The survey found that these families primarily want to know the fate and whereabouts of their missing relative and that they also face economic, legal and administrative difficulties in their daily lives.
The aim of the assessment was to understand the needs of families of persons who went missing as a consequence of the past armed conflict and to identify solutions to help address these needs. Between October 2014 and November 2015, the ICRC met with 395 families of missing persons, including those of missing security forces and police personnel, in all 25 districts of the country. The findings of the assessment and recommendations were presented to the Government.
“We believe these findings and recommendations can contribute to the development of a comprehensive response to the needs of all families of missing persons”, said Claire Meytraud, Head of the ICRC delegation in Sri Lanka.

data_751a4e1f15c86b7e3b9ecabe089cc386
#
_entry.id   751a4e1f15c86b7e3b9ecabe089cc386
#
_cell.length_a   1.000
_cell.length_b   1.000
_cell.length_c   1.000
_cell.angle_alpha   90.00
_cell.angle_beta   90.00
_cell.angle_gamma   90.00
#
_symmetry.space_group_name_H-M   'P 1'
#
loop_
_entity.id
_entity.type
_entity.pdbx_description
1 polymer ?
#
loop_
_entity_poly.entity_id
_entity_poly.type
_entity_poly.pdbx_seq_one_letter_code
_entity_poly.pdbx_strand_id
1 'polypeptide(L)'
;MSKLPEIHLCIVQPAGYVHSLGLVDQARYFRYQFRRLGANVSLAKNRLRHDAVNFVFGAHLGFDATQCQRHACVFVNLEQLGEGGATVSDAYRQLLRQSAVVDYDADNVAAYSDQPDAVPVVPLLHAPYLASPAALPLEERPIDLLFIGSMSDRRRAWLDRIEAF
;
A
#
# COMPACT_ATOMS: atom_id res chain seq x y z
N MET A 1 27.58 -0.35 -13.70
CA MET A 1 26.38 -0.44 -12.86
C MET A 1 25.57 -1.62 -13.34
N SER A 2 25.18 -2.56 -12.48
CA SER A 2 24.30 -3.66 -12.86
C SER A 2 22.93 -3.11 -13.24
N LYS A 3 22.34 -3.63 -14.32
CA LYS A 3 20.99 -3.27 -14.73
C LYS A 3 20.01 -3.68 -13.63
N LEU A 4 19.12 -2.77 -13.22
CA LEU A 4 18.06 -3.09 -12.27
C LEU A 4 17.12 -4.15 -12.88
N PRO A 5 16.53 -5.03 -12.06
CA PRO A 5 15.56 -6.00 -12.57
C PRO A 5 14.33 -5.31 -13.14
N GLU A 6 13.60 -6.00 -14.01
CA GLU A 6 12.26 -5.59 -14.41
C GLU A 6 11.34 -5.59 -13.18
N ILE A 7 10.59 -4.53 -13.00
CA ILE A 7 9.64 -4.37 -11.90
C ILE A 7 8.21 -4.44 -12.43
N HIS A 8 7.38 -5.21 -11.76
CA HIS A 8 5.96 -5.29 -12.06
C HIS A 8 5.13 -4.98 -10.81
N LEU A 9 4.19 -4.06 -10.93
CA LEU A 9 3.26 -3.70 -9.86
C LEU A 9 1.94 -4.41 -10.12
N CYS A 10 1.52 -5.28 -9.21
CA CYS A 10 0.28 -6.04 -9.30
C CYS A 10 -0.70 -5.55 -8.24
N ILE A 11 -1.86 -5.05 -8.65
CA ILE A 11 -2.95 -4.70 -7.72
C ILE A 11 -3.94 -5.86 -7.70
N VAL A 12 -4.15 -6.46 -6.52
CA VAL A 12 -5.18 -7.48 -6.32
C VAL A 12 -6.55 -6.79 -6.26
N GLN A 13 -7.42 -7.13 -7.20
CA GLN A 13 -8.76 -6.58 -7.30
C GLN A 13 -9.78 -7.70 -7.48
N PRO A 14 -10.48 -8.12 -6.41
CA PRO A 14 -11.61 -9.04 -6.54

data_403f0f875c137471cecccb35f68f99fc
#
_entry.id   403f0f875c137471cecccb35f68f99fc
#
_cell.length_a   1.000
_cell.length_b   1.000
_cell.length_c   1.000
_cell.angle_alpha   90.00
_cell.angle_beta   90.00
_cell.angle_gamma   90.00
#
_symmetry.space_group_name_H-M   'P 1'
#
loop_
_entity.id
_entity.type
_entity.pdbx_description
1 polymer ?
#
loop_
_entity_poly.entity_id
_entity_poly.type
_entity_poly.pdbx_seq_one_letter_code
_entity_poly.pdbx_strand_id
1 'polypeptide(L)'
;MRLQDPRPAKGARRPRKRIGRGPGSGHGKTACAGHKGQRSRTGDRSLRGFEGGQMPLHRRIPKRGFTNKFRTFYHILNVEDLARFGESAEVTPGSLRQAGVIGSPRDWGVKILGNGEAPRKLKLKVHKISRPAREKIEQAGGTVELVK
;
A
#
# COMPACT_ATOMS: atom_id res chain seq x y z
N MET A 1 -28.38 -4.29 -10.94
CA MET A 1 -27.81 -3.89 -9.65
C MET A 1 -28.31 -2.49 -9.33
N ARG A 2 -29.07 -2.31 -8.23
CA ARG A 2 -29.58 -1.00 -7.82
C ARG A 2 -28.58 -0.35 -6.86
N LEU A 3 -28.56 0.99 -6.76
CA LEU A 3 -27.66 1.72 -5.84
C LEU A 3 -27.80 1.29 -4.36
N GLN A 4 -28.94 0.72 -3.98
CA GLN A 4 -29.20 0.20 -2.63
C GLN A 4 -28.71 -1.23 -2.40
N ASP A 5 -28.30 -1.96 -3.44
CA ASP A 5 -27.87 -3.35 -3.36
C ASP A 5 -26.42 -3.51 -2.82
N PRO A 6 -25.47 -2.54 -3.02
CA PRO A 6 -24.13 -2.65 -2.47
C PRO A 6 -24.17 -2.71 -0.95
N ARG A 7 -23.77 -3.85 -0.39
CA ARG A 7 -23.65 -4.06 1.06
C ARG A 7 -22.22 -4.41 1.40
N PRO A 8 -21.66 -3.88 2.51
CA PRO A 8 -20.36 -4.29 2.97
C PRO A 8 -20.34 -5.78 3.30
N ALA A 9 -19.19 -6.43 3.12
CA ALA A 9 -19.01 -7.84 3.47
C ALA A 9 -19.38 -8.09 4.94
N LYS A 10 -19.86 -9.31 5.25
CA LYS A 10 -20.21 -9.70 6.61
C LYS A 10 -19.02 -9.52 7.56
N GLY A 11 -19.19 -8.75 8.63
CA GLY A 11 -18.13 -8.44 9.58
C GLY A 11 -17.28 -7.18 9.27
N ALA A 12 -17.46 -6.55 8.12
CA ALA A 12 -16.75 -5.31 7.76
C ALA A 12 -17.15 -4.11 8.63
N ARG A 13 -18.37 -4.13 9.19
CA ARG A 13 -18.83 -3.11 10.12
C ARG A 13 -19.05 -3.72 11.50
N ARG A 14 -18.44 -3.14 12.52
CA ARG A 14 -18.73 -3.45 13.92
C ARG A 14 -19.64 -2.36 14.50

The findings of the assessment led the ICRC to design what it calls the Accompaniment programme with the aim of meeting some of the many needs these families have. In 2015, a pilot phase of this programme was launched in selected districts in partnership with local organizations. Currently, 850 families are benefitting from the programme which will be expanded to other districts soon. The ICRC expects to share the lessons learnt from the pilot phase with the authorities next year.
Hundreds have been reported missing during the 30 year war between the LTTE and the military which ended in 2009 with the defeat of the rebels. (Colombo Gazette)
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